Continuing to waffle about stuff other than Elves... I've also been playing a few more Boardgames than usual this month. I was finally convinced to give Arkham Horror spin off: Mansions of Madness, a try. I have an uncontrollable hatred towards Arkham Horror. I can't explain why it just doesn't gel with me. Maybe my experiences have been bad but I just find it a repetitive game of finding an open 'gate', closing said gate, repeat until large Monster appears. Fight. All over 2-3 hours. Ergh. So my initial thoughts were concern when I was invited to try Mansions of Madness. This needn't have been the case though. It was rather a fun game and I'm looking forward to trying it again. It's a story driven game based around a modular Mansion. I like modular games for their replayability. When we play again I'll try and take pictures for various updates etc.
Admittedly, Mansions of Madness is not as good as my favorite game of the moment: Braggart.
You sit in "The Heroes Return", a tavern famed for its heroic clientele. You're not a hero, but you talk a good game. You and your friends are holding court, regaling the crowds with your tales of daring-do. Can you fight your way through a drunken haze to concoct the best boast? The most believable? Or at least ones that are funny? Or will you be called out as the liar you are? Its a card game that plays in around 30 minutes. Cards are divided into Scenes, Deeds, Foes and Results. To boast you must play at least a deed and a foe. Each card has a value and the boast with the highest valued cards (your can set the scene and result of your story to keep points high) wins the round. Very quick and simple. The "Liar" mechanic adds a nice twist where you can declare a boast a lie and swap a high valued card for a low one. However, what makes this game are the funny stories that the cards can generated. In a game on Tuesday we heard tales of:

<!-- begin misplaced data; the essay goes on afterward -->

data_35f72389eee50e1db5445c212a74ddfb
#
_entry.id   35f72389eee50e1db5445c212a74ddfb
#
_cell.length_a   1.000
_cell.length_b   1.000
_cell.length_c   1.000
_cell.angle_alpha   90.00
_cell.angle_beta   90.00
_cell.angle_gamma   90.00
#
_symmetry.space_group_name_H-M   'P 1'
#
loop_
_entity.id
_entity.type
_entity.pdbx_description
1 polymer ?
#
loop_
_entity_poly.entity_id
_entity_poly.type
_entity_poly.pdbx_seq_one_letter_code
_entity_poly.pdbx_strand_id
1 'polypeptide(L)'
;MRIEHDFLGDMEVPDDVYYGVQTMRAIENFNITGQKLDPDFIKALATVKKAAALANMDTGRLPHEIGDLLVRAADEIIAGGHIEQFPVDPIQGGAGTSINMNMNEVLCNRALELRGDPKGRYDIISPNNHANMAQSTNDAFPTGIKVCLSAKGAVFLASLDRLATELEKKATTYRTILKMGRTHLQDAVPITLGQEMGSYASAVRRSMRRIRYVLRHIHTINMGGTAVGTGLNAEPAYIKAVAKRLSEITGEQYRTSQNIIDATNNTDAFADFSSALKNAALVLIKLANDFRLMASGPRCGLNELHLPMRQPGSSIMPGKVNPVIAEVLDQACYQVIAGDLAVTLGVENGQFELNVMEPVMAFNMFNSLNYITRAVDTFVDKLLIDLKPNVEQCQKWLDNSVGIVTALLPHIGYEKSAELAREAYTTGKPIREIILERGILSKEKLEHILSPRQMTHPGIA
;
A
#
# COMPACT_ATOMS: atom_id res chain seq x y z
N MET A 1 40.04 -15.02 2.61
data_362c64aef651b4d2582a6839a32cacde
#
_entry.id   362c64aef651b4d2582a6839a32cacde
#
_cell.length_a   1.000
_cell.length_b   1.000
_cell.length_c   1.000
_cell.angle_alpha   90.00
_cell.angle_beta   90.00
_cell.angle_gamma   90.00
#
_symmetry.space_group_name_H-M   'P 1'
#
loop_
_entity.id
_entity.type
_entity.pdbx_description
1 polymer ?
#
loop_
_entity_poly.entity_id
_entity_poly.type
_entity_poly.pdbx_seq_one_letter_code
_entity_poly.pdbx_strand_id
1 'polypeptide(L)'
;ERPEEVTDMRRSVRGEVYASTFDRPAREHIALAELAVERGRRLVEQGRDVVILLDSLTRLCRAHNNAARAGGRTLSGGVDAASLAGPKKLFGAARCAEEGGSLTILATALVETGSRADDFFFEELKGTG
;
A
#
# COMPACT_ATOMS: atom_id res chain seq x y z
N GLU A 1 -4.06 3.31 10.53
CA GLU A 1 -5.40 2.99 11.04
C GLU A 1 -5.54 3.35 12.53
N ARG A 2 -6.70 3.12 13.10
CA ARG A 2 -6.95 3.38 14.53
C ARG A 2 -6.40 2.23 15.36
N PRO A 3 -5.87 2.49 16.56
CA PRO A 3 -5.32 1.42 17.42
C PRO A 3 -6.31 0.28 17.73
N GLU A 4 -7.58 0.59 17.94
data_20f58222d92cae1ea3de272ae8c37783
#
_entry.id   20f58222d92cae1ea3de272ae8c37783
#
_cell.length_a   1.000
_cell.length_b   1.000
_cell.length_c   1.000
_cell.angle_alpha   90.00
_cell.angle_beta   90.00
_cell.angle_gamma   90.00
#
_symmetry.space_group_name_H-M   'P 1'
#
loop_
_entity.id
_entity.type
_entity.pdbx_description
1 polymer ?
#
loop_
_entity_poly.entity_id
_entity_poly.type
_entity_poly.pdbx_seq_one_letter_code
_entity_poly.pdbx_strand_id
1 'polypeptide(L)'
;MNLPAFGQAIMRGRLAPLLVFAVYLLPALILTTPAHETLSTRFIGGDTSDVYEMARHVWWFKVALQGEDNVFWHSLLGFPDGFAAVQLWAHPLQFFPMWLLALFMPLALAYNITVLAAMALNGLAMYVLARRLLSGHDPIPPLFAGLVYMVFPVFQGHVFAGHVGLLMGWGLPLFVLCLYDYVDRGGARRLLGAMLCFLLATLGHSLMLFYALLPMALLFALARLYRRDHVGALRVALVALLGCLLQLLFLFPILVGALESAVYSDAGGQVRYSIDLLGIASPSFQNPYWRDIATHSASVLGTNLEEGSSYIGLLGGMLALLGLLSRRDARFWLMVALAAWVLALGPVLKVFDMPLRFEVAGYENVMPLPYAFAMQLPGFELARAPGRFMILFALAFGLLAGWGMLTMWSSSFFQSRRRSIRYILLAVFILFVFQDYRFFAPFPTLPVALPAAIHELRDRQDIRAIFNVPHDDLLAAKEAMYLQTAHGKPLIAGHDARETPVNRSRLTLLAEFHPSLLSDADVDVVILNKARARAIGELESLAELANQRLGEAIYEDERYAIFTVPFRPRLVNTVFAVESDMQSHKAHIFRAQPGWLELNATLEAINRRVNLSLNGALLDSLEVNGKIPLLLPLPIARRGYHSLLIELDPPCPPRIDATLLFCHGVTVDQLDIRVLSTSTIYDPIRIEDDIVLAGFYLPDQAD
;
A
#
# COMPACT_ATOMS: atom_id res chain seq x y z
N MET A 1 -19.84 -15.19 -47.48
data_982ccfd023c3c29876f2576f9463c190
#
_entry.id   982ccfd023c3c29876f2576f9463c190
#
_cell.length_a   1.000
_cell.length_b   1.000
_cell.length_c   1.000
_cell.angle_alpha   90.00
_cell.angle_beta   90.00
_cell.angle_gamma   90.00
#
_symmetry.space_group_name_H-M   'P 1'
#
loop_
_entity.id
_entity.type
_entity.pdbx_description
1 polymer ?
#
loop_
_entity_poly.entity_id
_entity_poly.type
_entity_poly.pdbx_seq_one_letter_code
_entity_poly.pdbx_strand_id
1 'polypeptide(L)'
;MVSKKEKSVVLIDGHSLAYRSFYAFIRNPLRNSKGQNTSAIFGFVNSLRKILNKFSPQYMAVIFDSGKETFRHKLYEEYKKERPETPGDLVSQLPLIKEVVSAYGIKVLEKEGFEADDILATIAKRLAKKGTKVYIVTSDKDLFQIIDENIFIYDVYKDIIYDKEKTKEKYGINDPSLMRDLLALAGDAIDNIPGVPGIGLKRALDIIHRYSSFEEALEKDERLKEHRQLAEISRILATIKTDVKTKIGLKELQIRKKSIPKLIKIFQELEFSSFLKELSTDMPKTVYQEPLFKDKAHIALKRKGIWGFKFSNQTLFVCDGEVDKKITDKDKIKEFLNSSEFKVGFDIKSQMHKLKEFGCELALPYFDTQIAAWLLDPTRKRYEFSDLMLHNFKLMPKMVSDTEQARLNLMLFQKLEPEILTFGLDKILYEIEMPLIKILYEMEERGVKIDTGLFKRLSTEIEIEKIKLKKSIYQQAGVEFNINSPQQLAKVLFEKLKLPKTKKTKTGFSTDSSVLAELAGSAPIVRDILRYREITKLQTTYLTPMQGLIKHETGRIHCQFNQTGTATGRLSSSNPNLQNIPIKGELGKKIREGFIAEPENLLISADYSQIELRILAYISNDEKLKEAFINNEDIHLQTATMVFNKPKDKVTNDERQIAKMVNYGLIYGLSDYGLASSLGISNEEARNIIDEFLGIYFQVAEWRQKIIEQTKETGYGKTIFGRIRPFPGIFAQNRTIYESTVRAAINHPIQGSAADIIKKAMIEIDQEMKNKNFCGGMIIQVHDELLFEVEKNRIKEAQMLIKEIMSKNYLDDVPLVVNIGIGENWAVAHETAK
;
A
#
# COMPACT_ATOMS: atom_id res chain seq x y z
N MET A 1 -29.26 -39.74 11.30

"wearing nothing but my modesty and a pair of boots (the scene), I posed for a portrait with (the deed), a beautiful amazonian warrior (the foe), and now barmaids all around cannot resist me (the result)."
This destroyed my boast:
"I woke up next too (the deed), a terrified street urchin (the foe)". Oh dear! Not a thing to BRAG about!
A great filler game, with a fantasy theme which with the right group of friends and create some great laughs. Especially with the odd alcoholic drink involved. What's more its pretty cheap. Only £6.99. Its produced by Spiral Games (which has something to do with GamesLore I think) and won best card game at the UK games expo in Birmingham in the summer.
So back to Elves... I'll post the finished models on Sunday!
(N.B. I'm meant to type that I'm currently sat next to Staffwielder the level 4 wizard, whom is carrying a bottle of holy water to re-roll his check against evil - my dad getting back to his D&D days. I wonder where I get it from).